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Skye’s Past Presented, Marvel’s Agents of S.H.I.E.L.D. “Seeds” 

Photo Credit: Justin Lubin/ABC
Photo Credit: Justin Lubin/ABC

Agents of SHIELD is like some sort of entertainment hydra; one mystery gets (sort of) solved, and two more pop up in its place.

Last week we learned that Agent Coulson’s (Clark Gregg) trip to Tahiti was a big, fat lie and his death was days long, not minutes. This week we discover that Skye (Chloe Bennet) is not the daughter of a long-lost SHIELD agent as she previously assumed; she’s actually an 084, which is SHIELD talk for ‘Object of Unknown Origin’, like Thor’s hammer or any other piece of alien detritus that falls from the sky (see what I did there?).

As a baby, her mere presence got a Chinese village and squad of SHIELD agents slaughtered. What made the infant Skye so important, so exceptional, that an entire village of civilians would die to protect her? Who methodically, ruthlessly killed each and every one of the SHIELD agents who’d come into contact with her? I’m sorry, but nothing that I’ve seen of Skye so far marks her as extraordinary enough to cross the street for, let alone lay down my life in defense of. And why is it, in the words of off-the-grid former agent Richard Lumley (Boyd Kestner) who also serves as this week’s Captain of Exposition, that “Death follows that girl?” Which, by the way, has to be the worst mutant power out there.

As usual, in SHIELD, a question gets answered, only to be replaced by two or three more. But for the first time, it doesn’t really bother me. Skye is finally interesting, and her purpose has been re-directed from the trope-ish, “Who and where are my parents?” to renewed devotion to SHIELD and the de facto family formed by the people who’ve been protecting her for her whole life.

Her second visit to the memorial wall at the Academy, (her first included a shout-out to Captain America‘s Bucky Barnes) in order to honor Linda Avery, the agent who engineered Skye’s disappearance into the foster care system and who died protecting the secret of the baby’s placement and location, was sweet, and more sentimental than I’d expect from her. It was also indicative of the fact Skye finally understood that she has her place, and that’s with Coulson’s team.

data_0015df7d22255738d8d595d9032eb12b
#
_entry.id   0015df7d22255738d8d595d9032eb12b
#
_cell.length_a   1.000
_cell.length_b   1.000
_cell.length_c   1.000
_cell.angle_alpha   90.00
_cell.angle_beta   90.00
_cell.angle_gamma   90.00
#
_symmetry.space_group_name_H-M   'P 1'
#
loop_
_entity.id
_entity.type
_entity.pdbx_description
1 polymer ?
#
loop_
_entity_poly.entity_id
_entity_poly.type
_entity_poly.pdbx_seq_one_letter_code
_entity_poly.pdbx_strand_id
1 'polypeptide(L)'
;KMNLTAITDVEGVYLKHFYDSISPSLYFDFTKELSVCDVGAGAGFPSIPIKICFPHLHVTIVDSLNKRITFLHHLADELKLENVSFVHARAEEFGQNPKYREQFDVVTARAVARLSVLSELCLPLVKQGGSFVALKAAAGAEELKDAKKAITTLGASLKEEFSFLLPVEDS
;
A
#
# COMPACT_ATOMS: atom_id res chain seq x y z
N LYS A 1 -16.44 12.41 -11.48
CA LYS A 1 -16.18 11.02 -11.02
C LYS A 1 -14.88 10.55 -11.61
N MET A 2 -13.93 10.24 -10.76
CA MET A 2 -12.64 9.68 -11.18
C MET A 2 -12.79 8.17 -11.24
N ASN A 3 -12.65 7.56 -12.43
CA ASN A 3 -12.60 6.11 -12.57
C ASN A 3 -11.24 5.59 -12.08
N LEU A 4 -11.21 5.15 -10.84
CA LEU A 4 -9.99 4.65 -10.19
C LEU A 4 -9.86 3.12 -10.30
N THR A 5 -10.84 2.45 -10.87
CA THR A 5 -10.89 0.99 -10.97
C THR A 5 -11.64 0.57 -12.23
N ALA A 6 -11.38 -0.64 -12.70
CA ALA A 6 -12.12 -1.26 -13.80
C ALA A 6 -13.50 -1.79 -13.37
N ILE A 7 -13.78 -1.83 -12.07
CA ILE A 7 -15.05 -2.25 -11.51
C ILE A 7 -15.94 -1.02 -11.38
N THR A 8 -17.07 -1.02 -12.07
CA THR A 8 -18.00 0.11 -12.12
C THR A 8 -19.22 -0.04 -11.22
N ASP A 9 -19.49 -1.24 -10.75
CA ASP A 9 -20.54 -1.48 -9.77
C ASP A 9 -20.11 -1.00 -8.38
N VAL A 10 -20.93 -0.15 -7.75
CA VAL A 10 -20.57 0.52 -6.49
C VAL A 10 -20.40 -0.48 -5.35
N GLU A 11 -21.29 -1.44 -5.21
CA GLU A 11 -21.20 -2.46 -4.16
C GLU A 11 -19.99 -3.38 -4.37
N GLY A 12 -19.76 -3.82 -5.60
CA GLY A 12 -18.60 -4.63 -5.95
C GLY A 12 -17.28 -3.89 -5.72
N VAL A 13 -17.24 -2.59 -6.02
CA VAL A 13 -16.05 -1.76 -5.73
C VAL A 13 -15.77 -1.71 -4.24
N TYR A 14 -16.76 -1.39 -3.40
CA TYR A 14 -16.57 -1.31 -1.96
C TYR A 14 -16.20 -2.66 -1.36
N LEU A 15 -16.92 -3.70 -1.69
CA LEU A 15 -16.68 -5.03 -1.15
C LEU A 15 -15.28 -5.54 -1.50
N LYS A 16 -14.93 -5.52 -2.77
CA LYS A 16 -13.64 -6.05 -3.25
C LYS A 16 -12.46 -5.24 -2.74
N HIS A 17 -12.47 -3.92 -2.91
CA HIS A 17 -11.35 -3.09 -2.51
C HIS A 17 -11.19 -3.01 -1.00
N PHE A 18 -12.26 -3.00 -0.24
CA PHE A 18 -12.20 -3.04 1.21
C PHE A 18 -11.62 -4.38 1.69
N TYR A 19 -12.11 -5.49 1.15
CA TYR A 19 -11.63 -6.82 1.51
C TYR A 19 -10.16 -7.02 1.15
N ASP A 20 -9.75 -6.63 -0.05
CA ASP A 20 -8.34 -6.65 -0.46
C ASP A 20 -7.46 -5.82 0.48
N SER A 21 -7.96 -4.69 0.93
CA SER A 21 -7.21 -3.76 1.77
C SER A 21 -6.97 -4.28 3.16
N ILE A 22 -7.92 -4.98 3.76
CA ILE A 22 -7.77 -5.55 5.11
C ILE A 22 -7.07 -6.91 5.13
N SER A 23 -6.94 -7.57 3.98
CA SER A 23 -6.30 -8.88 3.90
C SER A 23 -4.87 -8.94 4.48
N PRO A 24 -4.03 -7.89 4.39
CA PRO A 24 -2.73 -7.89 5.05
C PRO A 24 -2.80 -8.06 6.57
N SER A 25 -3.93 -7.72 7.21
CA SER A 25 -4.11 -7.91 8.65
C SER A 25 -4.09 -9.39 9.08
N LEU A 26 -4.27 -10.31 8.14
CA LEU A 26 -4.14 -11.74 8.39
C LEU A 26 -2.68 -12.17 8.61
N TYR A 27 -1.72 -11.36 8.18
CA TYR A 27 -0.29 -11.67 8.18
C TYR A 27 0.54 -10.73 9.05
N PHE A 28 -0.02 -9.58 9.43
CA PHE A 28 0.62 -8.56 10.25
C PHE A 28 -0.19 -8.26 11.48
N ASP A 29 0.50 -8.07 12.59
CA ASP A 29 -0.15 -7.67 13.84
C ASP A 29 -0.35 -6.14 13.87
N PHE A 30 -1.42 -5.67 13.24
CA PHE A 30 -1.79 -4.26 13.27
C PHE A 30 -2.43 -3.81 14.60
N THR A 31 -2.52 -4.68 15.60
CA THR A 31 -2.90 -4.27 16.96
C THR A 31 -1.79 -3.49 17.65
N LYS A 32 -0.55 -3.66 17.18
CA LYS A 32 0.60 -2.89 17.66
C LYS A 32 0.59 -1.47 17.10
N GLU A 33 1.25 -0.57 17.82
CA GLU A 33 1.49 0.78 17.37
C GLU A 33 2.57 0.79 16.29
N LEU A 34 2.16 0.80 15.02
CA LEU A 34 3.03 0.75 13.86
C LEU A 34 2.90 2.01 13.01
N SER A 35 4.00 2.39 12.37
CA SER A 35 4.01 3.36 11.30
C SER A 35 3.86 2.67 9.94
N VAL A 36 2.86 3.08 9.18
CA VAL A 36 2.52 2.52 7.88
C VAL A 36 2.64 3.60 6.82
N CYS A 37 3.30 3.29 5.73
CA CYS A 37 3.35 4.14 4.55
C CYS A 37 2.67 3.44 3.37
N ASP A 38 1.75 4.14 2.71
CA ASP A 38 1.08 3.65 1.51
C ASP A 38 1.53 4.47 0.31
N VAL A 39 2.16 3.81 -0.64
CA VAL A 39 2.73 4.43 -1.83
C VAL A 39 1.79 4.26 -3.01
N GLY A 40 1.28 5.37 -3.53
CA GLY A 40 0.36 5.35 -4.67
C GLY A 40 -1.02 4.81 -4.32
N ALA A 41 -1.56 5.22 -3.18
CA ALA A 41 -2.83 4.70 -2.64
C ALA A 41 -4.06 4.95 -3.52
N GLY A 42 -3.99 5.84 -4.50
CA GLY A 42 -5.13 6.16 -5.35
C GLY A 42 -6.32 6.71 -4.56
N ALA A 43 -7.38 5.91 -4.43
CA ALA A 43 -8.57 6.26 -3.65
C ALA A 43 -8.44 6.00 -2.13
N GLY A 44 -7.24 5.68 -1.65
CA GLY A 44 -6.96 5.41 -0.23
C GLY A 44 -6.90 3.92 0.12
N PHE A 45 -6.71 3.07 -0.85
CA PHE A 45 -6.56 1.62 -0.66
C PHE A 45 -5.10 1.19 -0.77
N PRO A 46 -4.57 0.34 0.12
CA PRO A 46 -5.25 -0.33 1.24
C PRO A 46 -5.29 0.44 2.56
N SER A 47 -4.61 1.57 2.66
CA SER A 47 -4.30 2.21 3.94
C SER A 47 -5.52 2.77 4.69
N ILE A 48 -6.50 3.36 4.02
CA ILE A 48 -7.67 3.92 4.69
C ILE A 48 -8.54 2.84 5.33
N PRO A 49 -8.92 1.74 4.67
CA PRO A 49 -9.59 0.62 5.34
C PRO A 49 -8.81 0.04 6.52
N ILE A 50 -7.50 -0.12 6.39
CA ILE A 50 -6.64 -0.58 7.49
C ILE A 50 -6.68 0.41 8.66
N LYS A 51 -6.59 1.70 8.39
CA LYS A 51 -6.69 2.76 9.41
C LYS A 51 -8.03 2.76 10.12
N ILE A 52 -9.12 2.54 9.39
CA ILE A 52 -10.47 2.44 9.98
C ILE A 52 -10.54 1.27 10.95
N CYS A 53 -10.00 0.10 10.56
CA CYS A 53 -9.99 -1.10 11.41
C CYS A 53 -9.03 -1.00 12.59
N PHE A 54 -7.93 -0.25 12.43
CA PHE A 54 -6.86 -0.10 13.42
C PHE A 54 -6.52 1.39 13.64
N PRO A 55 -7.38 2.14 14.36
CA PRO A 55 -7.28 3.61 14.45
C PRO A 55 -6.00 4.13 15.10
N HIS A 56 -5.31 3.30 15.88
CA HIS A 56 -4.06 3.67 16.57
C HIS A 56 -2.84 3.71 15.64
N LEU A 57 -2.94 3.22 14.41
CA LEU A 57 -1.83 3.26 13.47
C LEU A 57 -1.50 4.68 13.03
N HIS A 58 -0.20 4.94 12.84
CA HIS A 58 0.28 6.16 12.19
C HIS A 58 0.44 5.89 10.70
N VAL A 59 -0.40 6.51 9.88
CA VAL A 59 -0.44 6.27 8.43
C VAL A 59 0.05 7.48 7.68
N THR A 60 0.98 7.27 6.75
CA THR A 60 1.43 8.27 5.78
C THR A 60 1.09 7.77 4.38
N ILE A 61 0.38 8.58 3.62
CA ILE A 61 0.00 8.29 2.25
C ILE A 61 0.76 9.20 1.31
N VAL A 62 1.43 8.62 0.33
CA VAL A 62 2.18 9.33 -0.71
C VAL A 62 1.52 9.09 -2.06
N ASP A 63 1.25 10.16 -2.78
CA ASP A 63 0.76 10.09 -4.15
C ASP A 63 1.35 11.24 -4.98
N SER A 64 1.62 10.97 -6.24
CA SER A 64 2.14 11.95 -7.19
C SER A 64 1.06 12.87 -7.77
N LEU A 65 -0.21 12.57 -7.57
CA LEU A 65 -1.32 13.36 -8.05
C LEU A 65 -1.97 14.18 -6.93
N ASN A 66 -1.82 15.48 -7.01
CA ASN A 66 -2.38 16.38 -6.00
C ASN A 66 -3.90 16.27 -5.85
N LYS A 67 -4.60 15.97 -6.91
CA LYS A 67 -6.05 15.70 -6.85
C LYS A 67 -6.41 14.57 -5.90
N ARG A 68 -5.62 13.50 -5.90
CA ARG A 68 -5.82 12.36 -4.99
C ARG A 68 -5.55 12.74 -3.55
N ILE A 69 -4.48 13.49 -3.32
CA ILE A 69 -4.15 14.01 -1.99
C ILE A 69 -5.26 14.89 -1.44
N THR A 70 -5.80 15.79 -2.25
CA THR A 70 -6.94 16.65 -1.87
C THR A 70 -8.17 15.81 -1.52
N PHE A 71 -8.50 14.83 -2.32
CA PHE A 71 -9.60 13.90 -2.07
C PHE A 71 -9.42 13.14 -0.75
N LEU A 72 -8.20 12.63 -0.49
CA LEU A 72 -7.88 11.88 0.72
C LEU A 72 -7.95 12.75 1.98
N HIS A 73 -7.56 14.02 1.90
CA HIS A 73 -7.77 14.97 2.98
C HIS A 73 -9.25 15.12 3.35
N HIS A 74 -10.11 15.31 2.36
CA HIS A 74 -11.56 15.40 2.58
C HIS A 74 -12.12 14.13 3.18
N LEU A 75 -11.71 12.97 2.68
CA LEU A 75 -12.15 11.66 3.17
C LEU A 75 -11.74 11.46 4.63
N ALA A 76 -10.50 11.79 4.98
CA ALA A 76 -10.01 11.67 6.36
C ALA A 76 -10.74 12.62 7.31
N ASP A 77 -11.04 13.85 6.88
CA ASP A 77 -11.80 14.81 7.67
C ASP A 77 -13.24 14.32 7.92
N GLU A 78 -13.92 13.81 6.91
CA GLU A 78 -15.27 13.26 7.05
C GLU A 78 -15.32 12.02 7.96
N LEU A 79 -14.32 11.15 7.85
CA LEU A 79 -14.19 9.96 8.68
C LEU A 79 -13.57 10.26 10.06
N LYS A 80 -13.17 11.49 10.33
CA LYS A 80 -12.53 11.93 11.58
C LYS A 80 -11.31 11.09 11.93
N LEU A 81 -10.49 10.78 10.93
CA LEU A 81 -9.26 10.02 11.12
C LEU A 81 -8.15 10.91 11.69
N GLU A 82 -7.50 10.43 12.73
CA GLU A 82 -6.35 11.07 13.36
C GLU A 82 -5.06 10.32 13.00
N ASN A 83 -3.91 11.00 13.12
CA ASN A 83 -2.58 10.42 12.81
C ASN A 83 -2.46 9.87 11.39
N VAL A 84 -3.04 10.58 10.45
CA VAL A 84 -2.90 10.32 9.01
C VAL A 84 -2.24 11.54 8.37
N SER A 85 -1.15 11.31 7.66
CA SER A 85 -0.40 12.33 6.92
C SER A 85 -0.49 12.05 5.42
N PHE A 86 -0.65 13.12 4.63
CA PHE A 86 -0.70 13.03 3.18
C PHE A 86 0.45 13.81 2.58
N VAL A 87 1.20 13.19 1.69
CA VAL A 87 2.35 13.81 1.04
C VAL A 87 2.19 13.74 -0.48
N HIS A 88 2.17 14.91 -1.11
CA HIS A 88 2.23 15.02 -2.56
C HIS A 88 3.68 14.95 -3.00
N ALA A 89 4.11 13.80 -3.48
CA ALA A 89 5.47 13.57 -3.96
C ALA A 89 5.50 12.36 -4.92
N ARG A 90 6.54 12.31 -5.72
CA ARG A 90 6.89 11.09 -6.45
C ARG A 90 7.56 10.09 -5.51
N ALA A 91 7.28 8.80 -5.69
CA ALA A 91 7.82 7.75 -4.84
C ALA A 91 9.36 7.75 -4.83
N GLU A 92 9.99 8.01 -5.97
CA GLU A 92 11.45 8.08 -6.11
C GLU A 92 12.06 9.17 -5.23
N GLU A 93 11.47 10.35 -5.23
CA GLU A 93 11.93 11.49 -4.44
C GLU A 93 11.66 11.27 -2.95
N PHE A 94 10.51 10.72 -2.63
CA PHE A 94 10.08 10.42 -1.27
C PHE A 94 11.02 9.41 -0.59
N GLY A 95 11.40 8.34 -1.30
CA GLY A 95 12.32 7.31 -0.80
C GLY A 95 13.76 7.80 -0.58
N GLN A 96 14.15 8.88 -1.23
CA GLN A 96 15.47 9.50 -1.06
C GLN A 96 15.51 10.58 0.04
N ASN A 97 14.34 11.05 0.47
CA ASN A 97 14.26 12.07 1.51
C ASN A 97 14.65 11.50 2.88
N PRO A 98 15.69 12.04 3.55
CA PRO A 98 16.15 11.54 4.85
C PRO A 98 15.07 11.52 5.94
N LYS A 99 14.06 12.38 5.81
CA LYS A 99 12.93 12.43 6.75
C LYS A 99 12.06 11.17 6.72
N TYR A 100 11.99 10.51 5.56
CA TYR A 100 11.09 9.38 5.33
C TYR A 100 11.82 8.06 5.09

Also at the Academy, we learn that the Twins, Fitz and Simmons (Iain De Caestecker and Elizabeth Henstridge) are considered rock stars of the tech division, illustrating again that, no matter how it’s earned, everyone in SHIELD world has their place.

It’s gratifying, not only because I love both of them, but because they deserve it. The two of them are brilliant and amazing, but sometimes get lost in the Secret Agent shuffle where so much emphasis is put on strength and combat ability.

In their own element, they shine, and it’s demonstrative of the fact they are as integral to our team as the physically superior Agents Ward and May. Also? Their department has a sweet, secret bar in the boiler room with lasers and pool tables. Suck on that, jocks!

They are so impressive that their biggest fan, loner and resident super-genius Donnie Gill (Dylan Minnette – Jack’s son on Lost) puts himself in jeopardy in order to lure them to the Academy to help him solve a problem he is having with a fabulous, environmentally unstable doo-hickey (technical term, yo) that he invented and is illegally selling. At 18, I was bussing tables in a beer hall. Thanks, SHIELD, for playing the role of ‘Guy making Tobey feel inferior’ that my dad usually takes.

Eventually, Donnie absorbs the ice-making powers from his malfunctioning machine, establishing an origin story for a villain if I’ve ever seen one. It’s just one of the many plot and character seeds sown in this highly enjoyable SHIELD episode, one of the season’s best so far.

Marvel’s Agents of SHIELD airs Tuesdays at 8/7c on ABC.

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